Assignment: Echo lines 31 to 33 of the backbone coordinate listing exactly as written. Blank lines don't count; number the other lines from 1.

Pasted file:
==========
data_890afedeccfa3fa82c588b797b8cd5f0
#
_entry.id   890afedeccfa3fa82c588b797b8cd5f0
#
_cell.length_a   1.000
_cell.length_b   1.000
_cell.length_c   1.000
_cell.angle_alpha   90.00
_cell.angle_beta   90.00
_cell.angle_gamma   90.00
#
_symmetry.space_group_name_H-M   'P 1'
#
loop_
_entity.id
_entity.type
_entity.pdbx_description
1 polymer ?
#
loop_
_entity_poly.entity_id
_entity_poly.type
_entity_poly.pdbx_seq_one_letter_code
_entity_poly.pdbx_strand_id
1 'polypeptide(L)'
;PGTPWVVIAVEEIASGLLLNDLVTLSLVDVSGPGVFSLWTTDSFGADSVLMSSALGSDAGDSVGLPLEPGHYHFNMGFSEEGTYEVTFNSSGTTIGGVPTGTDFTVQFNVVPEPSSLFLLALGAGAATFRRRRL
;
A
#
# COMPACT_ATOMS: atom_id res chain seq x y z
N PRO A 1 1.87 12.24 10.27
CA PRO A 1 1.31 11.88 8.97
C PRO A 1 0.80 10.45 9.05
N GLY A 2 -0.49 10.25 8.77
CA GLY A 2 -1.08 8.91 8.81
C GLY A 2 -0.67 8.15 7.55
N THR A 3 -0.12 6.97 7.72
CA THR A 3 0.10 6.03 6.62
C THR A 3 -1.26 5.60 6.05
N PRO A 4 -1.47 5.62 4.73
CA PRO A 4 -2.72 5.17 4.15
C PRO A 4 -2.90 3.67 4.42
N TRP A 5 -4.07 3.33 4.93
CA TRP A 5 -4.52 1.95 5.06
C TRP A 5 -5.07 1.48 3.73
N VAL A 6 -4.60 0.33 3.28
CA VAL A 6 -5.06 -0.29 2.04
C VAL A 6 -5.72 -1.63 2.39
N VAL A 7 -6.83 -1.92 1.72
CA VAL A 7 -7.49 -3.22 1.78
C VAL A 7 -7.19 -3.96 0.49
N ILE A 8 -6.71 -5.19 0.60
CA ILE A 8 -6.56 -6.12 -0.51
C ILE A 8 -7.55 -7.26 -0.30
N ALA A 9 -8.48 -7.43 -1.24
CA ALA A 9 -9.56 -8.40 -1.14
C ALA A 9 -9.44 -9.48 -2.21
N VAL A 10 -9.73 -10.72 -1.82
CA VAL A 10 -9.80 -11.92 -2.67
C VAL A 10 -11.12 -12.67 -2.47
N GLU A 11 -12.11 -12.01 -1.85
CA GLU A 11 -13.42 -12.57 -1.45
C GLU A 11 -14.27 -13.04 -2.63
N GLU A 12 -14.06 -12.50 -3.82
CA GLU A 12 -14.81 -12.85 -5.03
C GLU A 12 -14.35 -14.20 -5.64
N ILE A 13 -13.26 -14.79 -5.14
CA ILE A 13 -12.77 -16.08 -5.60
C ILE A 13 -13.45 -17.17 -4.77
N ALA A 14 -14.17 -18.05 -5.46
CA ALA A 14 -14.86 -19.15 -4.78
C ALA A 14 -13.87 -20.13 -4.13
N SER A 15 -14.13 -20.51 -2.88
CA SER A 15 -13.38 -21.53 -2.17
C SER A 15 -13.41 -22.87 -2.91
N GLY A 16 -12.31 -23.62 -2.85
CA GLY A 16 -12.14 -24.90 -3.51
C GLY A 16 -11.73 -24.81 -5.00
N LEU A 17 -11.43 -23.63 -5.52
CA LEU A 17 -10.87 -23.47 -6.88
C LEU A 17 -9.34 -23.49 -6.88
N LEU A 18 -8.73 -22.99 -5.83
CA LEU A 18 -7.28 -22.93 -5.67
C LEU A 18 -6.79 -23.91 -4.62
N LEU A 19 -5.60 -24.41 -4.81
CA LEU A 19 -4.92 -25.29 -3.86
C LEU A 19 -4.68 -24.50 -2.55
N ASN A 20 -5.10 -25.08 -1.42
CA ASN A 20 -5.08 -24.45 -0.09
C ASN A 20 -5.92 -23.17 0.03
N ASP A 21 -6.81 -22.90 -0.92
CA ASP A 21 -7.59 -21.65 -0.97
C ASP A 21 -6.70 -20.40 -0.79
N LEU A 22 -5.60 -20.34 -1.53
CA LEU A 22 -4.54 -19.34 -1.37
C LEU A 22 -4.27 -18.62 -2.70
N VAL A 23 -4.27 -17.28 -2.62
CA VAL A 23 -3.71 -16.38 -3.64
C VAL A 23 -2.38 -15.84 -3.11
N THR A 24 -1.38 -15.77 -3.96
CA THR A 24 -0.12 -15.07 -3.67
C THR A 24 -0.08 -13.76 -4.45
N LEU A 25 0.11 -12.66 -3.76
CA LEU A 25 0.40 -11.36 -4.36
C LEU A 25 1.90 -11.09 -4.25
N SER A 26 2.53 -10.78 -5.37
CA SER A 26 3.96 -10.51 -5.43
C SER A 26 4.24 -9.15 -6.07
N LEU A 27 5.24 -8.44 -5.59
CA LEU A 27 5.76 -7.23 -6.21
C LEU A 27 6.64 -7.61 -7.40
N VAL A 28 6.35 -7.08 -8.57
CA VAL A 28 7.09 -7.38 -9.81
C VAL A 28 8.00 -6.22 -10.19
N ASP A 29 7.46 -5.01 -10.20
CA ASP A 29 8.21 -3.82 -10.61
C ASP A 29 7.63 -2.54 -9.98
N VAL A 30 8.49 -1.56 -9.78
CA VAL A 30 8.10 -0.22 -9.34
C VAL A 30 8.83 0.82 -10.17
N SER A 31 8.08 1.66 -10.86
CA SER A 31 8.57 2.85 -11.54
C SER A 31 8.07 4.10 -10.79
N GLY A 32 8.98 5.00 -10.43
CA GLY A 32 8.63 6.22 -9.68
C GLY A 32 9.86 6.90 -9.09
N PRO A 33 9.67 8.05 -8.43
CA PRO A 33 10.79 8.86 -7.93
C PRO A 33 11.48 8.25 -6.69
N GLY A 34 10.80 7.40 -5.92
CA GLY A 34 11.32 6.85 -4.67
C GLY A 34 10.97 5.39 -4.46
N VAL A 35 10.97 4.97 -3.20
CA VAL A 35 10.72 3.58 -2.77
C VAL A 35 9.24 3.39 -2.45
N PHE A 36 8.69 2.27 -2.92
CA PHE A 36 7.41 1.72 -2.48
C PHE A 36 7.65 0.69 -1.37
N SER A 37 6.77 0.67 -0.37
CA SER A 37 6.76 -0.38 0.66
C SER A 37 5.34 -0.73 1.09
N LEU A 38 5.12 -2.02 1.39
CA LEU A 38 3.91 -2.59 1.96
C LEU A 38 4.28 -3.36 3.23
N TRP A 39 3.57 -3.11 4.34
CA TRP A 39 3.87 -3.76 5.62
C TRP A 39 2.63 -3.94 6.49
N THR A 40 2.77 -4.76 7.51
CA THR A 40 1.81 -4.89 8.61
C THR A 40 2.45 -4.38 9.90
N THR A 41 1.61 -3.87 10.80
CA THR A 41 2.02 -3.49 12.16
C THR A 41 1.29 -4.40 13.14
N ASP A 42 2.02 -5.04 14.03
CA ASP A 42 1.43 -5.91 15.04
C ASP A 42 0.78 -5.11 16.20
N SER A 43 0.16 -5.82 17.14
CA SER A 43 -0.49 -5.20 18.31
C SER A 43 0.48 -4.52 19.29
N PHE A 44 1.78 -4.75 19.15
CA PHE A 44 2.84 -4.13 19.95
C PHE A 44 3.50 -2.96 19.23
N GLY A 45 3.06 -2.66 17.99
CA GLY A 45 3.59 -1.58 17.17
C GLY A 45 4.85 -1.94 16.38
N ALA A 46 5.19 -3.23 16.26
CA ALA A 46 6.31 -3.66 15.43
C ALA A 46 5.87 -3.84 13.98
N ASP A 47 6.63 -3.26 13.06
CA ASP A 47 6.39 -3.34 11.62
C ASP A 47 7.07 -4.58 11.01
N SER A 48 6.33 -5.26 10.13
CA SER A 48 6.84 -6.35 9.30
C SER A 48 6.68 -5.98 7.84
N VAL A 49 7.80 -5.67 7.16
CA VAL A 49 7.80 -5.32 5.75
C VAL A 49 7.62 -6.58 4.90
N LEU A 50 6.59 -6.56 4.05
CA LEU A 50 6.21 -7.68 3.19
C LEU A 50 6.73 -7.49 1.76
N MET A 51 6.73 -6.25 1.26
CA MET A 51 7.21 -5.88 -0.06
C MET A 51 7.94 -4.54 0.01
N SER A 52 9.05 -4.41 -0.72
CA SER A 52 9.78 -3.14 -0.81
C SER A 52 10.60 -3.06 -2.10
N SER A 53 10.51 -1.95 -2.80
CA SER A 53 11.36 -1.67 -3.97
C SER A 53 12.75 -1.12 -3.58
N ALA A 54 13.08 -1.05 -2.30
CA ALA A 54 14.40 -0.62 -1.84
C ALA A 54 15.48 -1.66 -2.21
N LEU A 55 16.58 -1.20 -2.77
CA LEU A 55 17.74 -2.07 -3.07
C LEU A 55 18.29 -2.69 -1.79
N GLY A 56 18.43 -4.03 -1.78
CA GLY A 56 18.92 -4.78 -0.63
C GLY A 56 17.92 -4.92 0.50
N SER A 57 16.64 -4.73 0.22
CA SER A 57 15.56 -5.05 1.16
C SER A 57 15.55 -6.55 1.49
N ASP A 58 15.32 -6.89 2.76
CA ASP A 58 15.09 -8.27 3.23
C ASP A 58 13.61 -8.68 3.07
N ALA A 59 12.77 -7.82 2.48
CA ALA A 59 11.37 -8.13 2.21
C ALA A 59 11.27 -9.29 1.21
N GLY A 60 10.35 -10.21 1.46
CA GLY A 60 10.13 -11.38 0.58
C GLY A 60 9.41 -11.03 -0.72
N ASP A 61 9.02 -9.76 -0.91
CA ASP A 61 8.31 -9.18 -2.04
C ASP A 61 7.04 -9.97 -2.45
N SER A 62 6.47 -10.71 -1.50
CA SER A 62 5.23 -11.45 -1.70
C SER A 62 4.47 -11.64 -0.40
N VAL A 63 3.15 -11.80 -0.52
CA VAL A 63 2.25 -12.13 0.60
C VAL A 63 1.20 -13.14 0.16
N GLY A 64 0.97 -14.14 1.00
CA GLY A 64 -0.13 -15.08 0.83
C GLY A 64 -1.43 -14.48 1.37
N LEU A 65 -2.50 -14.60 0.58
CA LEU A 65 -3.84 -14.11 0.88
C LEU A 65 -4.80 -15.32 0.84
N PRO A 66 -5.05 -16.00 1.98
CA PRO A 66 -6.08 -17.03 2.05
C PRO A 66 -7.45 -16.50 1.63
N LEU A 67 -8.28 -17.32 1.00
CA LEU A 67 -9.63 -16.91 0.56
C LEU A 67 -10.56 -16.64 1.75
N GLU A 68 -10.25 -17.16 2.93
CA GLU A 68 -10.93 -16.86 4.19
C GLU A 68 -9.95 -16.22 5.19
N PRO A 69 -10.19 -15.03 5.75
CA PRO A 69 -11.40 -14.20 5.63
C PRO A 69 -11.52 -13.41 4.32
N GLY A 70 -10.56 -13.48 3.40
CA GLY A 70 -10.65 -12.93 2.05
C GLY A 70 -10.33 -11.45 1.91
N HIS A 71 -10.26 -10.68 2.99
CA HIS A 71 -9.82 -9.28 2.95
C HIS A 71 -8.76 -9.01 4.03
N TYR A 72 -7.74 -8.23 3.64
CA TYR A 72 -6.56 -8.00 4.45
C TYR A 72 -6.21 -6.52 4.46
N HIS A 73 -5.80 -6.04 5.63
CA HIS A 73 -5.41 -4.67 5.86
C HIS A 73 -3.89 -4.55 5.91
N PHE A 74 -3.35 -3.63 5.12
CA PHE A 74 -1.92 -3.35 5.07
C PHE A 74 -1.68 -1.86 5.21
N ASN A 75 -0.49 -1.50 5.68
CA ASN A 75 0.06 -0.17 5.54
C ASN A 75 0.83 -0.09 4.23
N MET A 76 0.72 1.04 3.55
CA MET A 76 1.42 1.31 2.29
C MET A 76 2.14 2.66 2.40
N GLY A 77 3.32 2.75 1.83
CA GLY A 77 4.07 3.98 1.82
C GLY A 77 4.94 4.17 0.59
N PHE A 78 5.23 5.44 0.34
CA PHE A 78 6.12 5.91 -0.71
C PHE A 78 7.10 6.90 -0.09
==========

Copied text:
N PRO A 1 1.87 12.24 10.27
CA PRO A 1 1.31 11.88 8.97
C PRO A 1 0.80 10.45 9.05